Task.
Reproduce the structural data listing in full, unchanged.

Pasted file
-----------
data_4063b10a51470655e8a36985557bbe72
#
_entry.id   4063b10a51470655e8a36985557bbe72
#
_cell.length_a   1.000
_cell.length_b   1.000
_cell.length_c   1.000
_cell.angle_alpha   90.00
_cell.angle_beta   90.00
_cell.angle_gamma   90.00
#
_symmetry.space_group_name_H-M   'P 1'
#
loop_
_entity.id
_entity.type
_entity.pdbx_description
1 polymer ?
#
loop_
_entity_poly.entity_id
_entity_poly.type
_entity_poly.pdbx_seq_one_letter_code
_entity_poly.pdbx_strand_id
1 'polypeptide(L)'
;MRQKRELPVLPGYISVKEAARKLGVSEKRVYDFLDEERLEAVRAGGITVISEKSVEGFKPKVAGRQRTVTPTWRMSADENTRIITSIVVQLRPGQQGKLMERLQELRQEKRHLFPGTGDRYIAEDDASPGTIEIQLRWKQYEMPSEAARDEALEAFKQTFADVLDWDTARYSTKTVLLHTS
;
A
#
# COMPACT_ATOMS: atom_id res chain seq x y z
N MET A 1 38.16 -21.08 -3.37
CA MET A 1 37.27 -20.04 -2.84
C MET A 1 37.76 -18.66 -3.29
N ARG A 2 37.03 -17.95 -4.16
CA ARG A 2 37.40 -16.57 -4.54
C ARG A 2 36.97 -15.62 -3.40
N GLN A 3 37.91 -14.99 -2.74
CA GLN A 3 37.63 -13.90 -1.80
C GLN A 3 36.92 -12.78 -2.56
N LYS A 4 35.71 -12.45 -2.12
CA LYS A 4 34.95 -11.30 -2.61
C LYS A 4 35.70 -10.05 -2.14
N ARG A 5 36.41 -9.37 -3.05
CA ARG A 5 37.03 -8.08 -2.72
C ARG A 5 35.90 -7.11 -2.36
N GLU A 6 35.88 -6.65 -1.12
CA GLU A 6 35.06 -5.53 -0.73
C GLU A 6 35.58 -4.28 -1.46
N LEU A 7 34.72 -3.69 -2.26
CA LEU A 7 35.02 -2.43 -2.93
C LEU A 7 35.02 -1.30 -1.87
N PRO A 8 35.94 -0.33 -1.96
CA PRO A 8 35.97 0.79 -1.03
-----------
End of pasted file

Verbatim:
data_4063b10a51470655e8a36985557bbe72
#
_entry.id   4063b10a51470655e8a36985557bbe72
#
_cell.length_a   1.000
_cell.length_b   1.000
_cell.length_c   1.000
_cell.angle_alpha   90.00
_cell.angle_beta   90.00
_cell.angle_gamma   90.00
#
_symmetry.space_group_name_H-M   'P 1'
#
loop_
_entity.id
_entity.type
_entity.pdbx_description
1 polymer ?
#
loop_
_entity_poly.entity_id
_entity_poly.type
_entity_poly.pdbx_seq_one_letter_code
_entity_poly.pdbx_strand_id
1 'polypeptide(L)'
;MRQKRELPVLPGYISVKEAARKLGVSEKRVYDFLDEERLEAVRAGGITVISEKSVEGFKPKVAGRQRTVTPTWRMSADENTRIITSIVVQLRPGQQGKLMERLQELRQEKRHLFPGTGDRYIAEDDASPGTIEIQLRWKQYEMPSEAARDEALEAFKQTFADVLDWDTARYSTKTVLLHTS
;
A
#
# COMPACT_ATOMS: atom_id res chain seq x y z
N MET A 1 38.16 -21.08 -3.37
CA MET A 1 37.27 -20.04 -2.84
C MET A 1 37.76 -18.66 -3.29
N ARG A 2 37.03 -17.95 -4.16
CA ARG A 2 37.40 -16.57 -4.54
C ARG A 2 36.97 -15.62 -3.40
N GLN A 3 37.91 -14.99 -2.74
CA GLN A 3 37.63 -13.90 -1.80
C GLN A 3 36.92 -12.78 -2.56
N LYS A 4 35.71 -12.45 -2.12
CA LYS A 4 34.95 -11.30 -2.61
C LYS A 4 35.70 -10.05 -2.14
N ARG A 5 36.41 -9.37 -3.05
CA ARG A 5 37.03 -8.08 -2.72
C ARG A 5 35.90 -7.11 -2.36
N GLU A 6 35.88 -6.65 -1.12
CA GLU A 6 35.06 -5.53 -0.73
C GLU A 6 35.58 -4.28 -1.46
N LEU A 7 34.72 -3.69 -2.26
CA LEU A 7 35.02 -2.43 -2.93
C LEU A 7 35.02 -1.30 -1.87
N PRO A 8 35.94 -0.33 -1.96
CA PRO A 8 35.97 0.79 -1.03